Symposium website “The Social Worlds of Early Christians: A Symposium in Honor of L. Michael White” includes recorded presentations and live Zoom panel discussions (October 24, 2020, at 10:00am, 1:00pm, and 3:00pm CST). Registration is free, but required (scroll down to the bottom of the page to sign up).
Professor Wil Gafney (Brite Divinity School) provides a short talk on light and darkness in the Bible, and its employment as a basis for White Supremacist interpretations of the Bible.
On August 4, 2020, Dr Fatima Tofighi (University of Religions, Qom) and Prof James Crossley discussed “Paul and the Construction of the European Self”.
The discussion is the 13th in the Centre for the Social-Scientific Study of the Bible’s 2020 Online Discussion Series.
On July 20, 2020, Dr Sarah Rollens (Rhodes College) and Prof Candida Moss discussed “The Difference Gender Makes in Scholarship, Publication, and Promotion”.
The discussion is the 12th in the Centre for the Social-Scientific Study of the Bible’s 2020 Online Discussion Series.
On July 13, 2020, Drs Sarah Rollens (Rhodes College), Chris Keith and James Crossley debated which terms should be retired from New Testament Studies.
The discussion is the 11th in the Centre for the Social-Scientific Study of the Bible’s 2020 Online Discussion Series.
On May 19, 2020, Professors John Kloppenborg and Chris Keith had a Zoom discussion on Kloppenborg’s recent book, Christ’s Associations (Yale UP, Nov 2019).
The discussion is the sixth in the Centre for the Social-Scientific Study of the Bible’s 2020 Online Discussion Series.
The third of the 2020 CSSSB Online Discussion Series was held on Monday, April 20, at 7pm BST (2pm EST/11am PST). CSSSB’s Prof James Crossley and Prof Chris Keith discuss Keith’s new book, The Gospel as Manuscript: An Early History of the Jesus Tradition as Material Artifact (OUP 2020).
On April 6, 2020, Professors James Crossley and Chris Keith had a Zoom discussion on the Historical Jesus and Current Trends in Research.
The discussion is the first in the Centre for the Social-Scientific Study of the Bible’s 2020 Online Discussion Series.
On May 16-17, 2019, at the Husitská teologická fakulta at Univerzity Karlovy in Czechoslovakia, a conference was held on the subject of “Social Memory Theory and Conceptions of Afterlife”.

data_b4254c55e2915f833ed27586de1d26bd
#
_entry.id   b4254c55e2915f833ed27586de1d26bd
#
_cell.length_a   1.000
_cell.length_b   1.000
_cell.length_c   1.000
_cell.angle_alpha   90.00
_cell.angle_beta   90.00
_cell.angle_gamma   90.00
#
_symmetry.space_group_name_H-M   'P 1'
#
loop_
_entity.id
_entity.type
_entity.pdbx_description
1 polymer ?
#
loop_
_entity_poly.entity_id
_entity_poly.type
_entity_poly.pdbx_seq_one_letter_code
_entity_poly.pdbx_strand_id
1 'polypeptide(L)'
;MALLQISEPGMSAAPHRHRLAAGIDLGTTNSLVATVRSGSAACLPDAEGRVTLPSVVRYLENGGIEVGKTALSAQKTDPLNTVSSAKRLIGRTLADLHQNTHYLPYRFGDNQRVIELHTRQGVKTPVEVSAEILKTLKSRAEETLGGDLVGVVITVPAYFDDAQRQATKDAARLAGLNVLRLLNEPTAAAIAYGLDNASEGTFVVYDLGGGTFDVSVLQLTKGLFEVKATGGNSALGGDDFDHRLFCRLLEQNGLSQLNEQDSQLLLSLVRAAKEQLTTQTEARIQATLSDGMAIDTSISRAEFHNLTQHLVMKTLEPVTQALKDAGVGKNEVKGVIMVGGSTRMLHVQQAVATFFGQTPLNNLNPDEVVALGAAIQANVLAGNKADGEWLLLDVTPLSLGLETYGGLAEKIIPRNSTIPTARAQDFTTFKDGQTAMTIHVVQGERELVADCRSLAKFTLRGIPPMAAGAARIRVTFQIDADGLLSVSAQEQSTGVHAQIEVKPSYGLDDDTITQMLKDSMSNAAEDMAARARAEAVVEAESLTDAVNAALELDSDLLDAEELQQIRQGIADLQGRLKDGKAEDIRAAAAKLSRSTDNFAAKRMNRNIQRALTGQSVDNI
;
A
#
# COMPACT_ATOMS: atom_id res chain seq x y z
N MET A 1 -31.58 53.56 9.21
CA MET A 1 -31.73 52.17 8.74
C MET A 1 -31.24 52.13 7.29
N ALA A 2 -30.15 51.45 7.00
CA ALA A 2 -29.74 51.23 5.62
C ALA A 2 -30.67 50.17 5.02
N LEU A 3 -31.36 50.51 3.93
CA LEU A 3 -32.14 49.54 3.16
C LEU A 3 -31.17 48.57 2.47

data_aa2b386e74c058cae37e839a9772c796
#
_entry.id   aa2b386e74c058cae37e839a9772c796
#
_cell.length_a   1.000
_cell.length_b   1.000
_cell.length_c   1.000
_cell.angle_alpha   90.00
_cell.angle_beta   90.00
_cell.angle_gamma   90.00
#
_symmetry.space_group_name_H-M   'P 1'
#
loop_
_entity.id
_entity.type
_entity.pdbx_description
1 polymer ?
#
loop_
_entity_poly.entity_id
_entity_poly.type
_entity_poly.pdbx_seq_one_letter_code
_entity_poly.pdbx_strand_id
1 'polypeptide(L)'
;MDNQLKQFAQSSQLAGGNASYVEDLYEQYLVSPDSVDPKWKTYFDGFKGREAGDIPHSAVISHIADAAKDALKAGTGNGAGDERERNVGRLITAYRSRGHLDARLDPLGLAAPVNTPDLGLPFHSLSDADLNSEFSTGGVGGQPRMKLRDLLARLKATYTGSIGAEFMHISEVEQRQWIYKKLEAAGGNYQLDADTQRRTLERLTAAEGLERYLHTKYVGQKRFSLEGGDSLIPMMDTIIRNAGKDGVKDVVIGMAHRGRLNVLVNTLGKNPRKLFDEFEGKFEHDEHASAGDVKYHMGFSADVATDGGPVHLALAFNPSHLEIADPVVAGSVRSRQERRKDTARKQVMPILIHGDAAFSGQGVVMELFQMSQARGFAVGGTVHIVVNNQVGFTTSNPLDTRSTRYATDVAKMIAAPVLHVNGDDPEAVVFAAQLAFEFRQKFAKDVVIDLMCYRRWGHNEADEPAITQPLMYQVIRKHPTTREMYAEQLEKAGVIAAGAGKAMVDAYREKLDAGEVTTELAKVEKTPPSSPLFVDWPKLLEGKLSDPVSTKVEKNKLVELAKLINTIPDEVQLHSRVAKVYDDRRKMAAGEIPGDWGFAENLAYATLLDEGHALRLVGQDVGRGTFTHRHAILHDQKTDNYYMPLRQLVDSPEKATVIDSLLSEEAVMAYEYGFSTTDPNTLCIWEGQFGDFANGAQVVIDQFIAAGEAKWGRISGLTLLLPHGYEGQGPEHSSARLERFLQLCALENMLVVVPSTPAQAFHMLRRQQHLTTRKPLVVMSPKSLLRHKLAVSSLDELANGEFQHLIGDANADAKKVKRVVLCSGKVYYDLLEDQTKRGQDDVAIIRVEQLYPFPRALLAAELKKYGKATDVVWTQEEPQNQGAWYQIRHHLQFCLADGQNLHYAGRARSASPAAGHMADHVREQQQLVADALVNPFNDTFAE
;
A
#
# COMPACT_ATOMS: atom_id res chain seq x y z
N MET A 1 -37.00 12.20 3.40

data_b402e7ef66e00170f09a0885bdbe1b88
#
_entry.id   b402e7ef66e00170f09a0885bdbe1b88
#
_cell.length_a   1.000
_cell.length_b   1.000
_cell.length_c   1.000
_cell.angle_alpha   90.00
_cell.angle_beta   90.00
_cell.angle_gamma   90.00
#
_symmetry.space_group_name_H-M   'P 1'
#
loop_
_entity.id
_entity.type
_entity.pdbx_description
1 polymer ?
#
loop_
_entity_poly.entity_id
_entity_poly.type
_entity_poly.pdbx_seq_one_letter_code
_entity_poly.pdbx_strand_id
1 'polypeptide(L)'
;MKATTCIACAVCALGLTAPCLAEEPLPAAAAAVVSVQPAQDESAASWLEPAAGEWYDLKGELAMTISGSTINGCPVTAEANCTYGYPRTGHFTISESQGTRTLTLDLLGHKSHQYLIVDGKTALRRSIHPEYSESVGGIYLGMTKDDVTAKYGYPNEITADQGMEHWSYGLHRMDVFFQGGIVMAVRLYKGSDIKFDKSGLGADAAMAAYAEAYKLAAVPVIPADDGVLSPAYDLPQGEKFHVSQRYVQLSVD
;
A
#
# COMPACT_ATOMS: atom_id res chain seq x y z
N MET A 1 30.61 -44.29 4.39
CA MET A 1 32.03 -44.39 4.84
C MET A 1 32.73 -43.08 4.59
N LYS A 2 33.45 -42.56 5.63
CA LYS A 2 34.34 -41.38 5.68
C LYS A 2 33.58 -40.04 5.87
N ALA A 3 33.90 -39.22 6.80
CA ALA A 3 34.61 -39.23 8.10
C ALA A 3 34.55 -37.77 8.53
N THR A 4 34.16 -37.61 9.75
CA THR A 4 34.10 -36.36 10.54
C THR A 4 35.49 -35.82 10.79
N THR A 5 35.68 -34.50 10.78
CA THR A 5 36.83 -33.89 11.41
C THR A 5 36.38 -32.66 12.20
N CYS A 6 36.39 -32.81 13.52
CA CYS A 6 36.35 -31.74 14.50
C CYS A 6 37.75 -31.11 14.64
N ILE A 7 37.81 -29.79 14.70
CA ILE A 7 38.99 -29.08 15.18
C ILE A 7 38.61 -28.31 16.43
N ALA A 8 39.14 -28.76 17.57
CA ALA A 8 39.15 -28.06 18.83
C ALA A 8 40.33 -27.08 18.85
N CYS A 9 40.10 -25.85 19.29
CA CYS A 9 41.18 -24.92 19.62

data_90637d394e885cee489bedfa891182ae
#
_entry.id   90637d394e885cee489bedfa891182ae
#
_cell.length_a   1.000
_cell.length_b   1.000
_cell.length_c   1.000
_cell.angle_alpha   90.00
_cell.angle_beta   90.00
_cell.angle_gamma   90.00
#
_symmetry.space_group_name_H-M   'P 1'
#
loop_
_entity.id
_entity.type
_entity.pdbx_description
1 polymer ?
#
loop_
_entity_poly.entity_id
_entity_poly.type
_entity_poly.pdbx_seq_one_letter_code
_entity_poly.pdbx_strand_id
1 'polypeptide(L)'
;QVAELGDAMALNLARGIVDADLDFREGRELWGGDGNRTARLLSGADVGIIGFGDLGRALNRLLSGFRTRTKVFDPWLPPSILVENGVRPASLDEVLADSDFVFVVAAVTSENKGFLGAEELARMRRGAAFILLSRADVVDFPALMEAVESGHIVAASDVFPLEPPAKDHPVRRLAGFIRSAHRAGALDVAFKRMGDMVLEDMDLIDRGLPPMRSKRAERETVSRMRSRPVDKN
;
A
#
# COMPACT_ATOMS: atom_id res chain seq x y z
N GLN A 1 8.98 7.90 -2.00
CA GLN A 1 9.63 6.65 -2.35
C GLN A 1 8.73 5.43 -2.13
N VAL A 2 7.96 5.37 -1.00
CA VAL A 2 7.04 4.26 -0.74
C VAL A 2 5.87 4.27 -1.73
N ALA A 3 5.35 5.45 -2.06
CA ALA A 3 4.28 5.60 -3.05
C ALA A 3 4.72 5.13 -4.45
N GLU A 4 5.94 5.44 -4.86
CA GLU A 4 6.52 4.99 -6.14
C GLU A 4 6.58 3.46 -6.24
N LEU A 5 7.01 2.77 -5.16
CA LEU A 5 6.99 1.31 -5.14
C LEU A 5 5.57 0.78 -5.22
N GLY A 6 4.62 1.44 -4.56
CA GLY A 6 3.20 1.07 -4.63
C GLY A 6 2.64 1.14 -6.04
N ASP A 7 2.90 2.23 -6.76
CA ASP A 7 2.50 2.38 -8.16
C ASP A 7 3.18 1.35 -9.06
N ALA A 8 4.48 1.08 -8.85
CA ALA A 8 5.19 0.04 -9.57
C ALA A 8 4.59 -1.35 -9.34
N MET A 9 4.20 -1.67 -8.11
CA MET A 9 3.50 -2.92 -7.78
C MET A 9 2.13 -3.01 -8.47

Many of the papers at the conference were recorded:
Thursday, May 16th
I. Afterlife from Ancient Egypt and Israel to Early Judaism
10:15 – 10:45 Jiří Janák – Weighing of the Heart: Ancient Egyptian Judgement of the Dead and its Later Developments
10:45 – 11:15 Craig Broyles – The Nightmare of Sheol and the Counter-Memories of Yahwism
11:30 – 12:00 Dávid Cielontko – Eleazar Remembered: The Death and Afterlife of the Maccabean Martyr
II. Afterlife in Early Christianity – A
14:00 – 14:30 Sandra Huebenthal – Additional Notes to an Unfinished Symphony. Ressurection and Afterlife according to Mark
14:30 – 15:00 Thomas R. Hatina – When the Saints Go Marching in: Remembering Vengeance and Vindication in Matthew 27:52–53
15:15 – 15:45 Torsten Jantsch – A memory of Hades: The description of the underworld in Luke 16:19–31 and accounts of journeys into Hades in early Jewish and Greco-Roman literature
15:45 – 16:15 Kyle Parsons – From Romans to Colossians: Making Sense of Competing Conceptions of Resurrection
16:15 – 16:45 František Ábel – The Anamnestic Rhetoric of the Eucharistic Tradition Reflected in 1 Cor 11:24–25: Its Meaning and Role in Perspective of Afterlife Conception
Friday, May 17th
II. Afterlife in Early Christianity – B
10:00 – 10:30 Tobias Nicklas – The Apocalypse of Peter and its Otherworldly Landscape of Memories
10:30 – 11:00 Christian Handschuh – Extended Memory? Passio Perpetuae et Felicitatis as „Exempla fidei“
11:00 – 11:30 Jiří Lukeš – The Apocryphal Acts of Paul and Thecla – Sexual Asceticism as a Condition of Eternal Life
III. Hermeneutics and Memory
11:45 – 12:15 Petr Pokorný – Social Memory Theory and Formgeschichte